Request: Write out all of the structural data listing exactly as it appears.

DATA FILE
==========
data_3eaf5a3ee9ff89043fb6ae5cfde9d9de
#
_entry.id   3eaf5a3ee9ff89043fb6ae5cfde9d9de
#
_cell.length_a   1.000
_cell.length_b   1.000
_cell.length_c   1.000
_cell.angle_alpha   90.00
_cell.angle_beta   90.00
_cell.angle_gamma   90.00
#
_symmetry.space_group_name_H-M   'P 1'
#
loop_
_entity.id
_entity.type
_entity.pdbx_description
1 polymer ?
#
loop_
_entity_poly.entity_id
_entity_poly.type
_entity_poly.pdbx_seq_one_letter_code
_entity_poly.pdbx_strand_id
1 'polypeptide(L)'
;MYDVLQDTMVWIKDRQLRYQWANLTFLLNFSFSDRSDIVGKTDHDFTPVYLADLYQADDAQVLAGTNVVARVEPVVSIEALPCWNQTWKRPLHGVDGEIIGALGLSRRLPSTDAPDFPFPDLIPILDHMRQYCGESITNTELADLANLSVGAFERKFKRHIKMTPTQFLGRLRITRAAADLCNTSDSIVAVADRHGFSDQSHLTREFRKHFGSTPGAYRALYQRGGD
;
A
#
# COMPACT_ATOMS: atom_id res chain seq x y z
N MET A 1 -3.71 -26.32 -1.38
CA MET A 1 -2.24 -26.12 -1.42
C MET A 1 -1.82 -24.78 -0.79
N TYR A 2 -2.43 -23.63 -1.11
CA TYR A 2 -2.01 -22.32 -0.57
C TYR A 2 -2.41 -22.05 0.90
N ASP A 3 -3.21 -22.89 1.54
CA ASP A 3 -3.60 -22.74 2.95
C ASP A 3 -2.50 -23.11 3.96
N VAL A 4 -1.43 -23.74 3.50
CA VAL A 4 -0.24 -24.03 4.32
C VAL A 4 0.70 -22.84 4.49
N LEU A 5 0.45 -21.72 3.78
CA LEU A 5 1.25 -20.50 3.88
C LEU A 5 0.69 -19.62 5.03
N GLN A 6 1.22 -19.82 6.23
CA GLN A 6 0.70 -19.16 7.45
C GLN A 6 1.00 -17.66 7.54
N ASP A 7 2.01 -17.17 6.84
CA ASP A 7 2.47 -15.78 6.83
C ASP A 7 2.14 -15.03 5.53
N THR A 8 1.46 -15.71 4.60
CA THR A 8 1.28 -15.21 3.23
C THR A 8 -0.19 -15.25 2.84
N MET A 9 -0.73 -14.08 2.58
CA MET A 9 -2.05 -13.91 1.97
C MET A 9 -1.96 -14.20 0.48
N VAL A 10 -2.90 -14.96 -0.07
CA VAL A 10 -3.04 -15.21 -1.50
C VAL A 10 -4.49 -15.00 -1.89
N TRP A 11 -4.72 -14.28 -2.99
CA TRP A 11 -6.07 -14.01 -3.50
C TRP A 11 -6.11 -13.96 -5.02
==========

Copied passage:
data_3eaf5a3ee9ff89043fb6ae5cfde9d9de
#
_entry.id   3eaf5a3ee9ff89043fb6ae5cfde9d9de
#
_cell.length_a   1.000
_cell.length_b   1.000
_cell.length_c   1.000
_cell.angle_alpha   90.00
_cell.angle_beta   90.00
_cell.angle_gamma   90.00
#
_symmetry.space_group_name_H-M   'P 1'
#
loop_
_entity.id
_entity.type
_entity.pdbx_description
1 polymer ?
#
loop_
_entity_poly.entity_id
_entity_poly.type
_entity_poly.pdbx_seq_one_letter_code
_entity_poly.pdbx_strand_id
1 'polypeptide(L)'
;MYDVLQDTMVWIKDRQLRYQWANLTFLLNFSFSDRSDIVGKTDHDFTPVYLADLYQADDAQVLAGTNVVARVEPVVSIEALPCWNQTWKRPLHGVDGEIIGALGLSRRLPSTDAPDFPFPDLIPILDHMRQYCGESITNTELADLANLSVGAFERKFKRHIKMTPTQFLGRLRITRAAADLCNTSDSIVAVADRHGFSDQSHLTREFRKHFGSTPGAYRALYQRGGD
;
A
#
# COMPACT_ATOMS: atom_id res chain seq x y z
N MET A 1 -3.71 -26.32 -1.38
CA MET A 1 -2.24 -26.12 -1.42
C MET A 1 -1.82 -24.78 -0.79
N TYR A 2 -2.43 -23.63 -1.11
CA TYR A 2 -2.01 -22.32 -0.57
C TYR A 2 -2.41 -22.05 0.90
N ASP A 3 -3.21 -22.89 1.54
CA ASP A 3 -3.60 -22.74 2.95
C ASP A 3 -2.50 -23.11 3.96
N VAL A 4 -1.43 -23.74 3.50
CA VAL A 4 -0.24 -24.03 4.32
C VAL A 4 0.70 -22.84 4.49
N LEU A 5 0.45 -21.72 3.78
CA LEU A 5 1.25 -20.50 3.88
C LEU A 5 0.69 -19.62 5.03
N GLN A 6 1.22 -19.82 6.23
CA GLN A 6 0.70 -19.16 7.45
C GLN A 6 1.00 -17.66 7.54
N ASP A 7 2.01 -17.17 6.84
CA ASP A 7 2.47 -15.78 6.83
C ASP A 7 2.14 -15.03 5.53
N THR A 8 1.46 -15.71 4.60
CA THR A 8 1.28 -15.21 3.23
C THR A 8 -0.19 -15.25 2.84
N MET A 9 -0.73 -14.08 2.58
CA MET A 9 -2.05 -13.91 1.97
C MET A 9 -1.96 -14.20 0.48
N VAL A 10 -2.90 -14.96 -0.07
CA VAL A 10 -3.04 -15.21 -1.50
C VAL A 10 -4.49 -15.00 -1.89
N TRP A 11 -4.72 -14.28 -2.99
CA TRP A 11 -6.07 -14.01 -3.50
C TRP A 11 -6.11 -13.96 -5.02